, a new milestone in the country’s rapidly advancing space program.
The three-person team, all under the age of 35, launched into space on Tuesday from the Jiuquan Satellite Launch Center in the Gobi desert. They are tasked with conducting dozens of scientific experiments as the first crew aboard the Tiangong space station.
The head of the mission, the 35-year-old commander Zhang Xiaoguang, said that he felt “responsible, proud and excited” about the launch.
The mission is the fourth in what will be an 11-mission campaign to build and test the station, which will eventually be the largest, most advanced space station in orbit. The station is expected to be completed and fully operational by 2022.
The mission also marks a significant step forward in China’s space exploration efforts, as the country sets its sights on landing its first astronauts on the Moon by 2030.
While China is still years away from a manned mission to the Moon, the country’s progress in space exploration has been impressive. In the past two decades, China has launched a fleet of orbiting satellites, sent probes to the Moon and Mars, and restored the first images of the dark side of the moon.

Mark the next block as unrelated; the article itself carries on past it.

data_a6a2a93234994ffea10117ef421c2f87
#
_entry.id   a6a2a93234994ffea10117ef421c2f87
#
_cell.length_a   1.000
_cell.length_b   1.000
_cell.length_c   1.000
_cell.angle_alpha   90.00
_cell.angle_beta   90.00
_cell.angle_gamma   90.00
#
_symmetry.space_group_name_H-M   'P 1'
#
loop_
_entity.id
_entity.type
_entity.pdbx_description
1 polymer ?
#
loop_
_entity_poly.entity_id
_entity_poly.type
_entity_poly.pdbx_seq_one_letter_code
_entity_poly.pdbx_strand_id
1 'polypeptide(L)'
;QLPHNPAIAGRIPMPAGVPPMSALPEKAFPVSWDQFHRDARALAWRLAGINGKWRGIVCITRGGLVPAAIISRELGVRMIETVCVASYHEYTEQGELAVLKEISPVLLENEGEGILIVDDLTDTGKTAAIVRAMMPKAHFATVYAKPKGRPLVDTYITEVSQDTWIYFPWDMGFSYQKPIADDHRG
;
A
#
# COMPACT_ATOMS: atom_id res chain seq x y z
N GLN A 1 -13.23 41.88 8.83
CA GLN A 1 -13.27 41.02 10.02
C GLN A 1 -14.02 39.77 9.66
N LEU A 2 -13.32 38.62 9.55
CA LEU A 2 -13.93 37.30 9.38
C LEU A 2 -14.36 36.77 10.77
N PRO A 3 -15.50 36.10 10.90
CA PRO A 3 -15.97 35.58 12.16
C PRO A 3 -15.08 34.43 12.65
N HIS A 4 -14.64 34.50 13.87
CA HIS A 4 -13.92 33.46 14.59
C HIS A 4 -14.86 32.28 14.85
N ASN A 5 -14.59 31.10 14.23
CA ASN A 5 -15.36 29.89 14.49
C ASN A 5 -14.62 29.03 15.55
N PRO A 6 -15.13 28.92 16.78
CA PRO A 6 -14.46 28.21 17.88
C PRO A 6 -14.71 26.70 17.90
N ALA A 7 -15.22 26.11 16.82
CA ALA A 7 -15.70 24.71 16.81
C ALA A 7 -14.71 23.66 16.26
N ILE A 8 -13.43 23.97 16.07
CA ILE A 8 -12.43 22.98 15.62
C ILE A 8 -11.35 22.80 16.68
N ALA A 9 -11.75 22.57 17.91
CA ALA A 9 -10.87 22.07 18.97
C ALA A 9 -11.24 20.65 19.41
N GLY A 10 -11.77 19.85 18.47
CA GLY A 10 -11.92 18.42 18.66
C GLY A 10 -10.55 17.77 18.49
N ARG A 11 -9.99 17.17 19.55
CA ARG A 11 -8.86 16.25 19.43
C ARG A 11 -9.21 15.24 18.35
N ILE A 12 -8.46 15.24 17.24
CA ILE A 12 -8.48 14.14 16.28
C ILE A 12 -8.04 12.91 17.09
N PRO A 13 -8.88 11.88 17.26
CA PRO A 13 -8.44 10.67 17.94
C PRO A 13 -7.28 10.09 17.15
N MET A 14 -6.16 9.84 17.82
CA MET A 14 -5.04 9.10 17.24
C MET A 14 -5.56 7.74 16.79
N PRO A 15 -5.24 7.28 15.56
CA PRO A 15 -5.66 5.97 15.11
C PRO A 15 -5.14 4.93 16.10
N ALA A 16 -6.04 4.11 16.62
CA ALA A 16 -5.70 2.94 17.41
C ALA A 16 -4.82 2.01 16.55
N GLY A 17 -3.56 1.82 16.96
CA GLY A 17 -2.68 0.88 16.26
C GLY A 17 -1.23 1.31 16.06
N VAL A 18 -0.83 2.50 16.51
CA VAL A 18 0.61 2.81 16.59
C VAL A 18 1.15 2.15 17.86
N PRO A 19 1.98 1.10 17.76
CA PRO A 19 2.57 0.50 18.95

The Tiangong space station mission is expected to mark another significant step forward in the country’s space exploration efforts.
China’s advancing space program has sparked concerns among rival space powers, including the U.S. and Russia. But in a speech to the National People’s Congress last month, President Xi Jinping vowed to keep China’s space exploration peaceful, advocating for international cooperation and a “new type of security that transcends borders.”